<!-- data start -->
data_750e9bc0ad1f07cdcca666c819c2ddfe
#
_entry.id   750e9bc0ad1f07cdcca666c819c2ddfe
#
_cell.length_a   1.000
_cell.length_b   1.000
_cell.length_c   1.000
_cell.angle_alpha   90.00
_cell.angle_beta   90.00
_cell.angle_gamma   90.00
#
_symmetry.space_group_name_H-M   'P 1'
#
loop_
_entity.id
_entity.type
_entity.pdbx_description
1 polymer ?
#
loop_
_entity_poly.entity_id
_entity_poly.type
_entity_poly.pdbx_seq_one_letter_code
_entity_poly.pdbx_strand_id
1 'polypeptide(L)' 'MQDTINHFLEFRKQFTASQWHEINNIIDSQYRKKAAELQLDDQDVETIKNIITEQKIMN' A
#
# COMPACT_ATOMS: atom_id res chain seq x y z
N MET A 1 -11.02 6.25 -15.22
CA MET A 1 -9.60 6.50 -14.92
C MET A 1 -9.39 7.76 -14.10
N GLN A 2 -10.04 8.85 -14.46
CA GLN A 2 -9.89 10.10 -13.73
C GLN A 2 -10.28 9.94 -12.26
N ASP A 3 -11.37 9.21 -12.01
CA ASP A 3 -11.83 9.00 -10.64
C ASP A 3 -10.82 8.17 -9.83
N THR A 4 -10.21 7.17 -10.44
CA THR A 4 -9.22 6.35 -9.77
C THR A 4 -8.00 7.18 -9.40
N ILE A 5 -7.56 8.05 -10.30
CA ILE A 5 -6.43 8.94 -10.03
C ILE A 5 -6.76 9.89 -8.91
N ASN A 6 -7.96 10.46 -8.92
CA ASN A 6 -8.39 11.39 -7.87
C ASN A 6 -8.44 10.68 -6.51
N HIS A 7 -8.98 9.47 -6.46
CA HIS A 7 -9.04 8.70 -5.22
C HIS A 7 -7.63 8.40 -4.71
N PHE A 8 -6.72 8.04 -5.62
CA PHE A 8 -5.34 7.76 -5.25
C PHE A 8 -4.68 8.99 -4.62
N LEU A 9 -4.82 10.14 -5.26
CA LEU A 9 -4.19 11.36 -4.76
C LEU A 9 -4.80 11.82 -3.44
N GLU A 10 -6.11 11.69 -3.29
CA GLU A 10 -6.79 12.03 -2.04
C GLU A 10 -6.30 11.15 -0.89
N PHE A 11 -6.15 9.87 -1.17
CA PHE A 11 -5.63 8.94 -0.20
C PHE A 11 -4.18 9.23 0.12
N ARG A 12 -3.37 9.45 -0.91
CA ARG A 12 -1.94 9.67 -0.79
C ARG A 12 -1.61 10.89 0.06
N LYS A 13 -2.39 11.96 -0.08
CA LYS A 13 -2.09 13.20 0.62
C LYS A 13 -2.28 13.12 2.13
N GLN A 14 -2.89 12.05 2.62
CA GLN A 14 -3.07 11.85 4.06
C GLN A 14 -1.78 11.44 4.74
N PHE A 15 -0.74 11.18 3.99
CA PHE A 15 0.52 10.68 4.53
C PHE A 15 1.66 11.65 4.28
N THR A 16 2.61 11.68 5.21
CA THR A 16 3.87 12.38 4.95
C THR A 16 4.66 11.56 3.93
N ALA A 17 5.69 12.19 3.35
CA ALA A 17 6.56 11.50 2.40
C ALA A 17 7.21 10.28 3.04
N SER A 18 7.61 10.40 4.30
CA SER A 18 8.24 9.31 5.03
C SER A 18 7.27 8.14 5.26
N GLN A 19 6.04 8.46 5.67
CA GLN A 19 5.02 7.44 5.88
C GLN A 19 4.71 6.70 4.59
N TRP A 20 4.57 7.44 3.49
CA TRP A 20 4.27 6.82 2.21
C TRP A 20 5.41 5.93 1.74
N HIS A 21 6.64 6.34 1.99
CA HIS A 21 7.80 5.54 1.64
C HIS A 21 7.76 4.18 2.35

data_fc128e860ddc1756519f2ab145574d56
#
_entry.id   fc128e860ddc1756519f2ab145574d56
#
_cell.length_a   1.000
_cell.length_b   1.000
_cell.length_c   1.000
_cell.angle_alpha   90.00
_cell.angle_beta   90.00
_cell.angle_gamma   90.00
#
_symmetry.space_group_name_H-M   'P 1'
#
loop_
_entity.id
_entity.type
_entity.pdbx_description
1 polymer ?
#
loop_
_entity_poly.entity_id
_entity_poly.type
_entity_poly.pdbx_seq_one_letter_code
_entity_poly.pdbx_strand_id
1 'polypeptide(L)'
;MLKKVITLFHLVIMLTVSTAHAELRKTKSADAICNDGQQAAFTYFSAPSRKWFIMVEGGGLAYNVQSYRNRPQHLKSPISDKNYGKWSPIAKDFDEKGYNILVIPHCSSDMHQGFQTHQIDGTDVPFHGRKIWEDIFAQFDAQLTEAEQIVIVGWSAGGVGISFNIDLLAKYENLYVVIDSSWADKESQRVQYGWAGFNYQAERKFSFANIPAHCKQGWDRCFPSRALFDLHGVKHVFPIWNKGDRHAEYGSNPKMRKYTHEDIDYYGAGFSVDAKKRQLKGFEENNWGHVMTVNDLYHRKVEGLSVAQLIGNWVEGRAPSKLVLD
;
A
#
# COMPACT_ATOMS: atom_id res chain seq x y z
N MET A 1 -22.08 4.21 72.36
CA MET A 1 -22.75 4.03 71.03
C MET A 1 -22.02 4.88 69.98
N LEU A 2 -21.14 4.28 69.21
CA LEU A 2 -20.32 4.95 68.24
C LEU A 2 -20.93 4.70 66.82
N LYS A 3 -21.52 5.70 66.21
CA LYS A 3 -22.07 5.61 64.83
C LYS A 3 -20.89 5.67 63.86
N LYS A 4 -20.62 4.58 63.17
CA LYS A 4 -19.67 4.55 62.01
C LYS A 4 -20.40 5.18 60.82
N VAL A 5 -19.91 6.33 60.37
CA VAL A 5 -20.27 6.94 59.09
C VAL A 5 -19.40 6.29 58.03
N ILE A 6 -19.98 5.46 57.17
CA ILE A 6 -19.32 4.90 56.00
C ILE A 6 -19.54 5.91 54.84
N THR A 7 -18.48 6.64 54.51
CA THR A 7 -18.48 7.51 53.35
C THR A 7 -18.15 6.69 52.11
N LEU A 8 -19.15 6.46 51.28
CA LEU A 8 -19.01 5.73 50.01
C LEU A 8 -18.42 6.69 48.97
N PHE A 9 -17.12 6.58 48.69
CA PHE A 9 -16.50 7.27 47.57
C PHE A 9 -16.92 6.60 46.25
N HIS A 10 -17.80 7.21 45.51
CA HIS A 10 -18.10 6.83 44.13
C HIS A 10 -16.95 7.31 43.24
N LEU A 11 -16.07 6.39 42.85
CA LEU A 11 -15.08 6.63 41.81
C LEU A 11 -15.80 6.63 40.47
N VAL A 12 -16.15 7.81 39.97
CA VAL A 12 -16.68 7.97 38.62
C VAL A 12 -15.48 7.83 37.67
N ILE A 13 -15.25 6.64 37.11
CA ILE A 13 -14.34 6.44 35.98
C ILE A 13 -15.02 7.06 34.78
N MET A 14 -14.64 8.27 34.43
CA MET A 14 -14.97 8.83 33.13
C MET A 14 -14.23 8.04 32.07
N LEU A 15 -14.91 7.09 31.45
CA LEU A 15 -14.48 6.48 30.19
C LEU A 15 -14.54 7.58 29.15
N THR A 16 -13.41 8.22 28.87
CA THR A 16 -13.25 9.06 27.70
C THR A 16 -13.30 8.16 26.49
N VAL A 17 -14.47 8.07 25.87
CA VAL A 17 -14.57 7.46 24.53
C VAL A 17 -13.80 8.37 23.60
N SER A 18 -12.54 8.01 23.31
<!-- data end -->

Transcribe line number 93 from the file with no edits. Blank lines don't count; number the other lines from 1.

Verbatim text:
_entry.id   fc128e860ddc1756519f2ab145574d56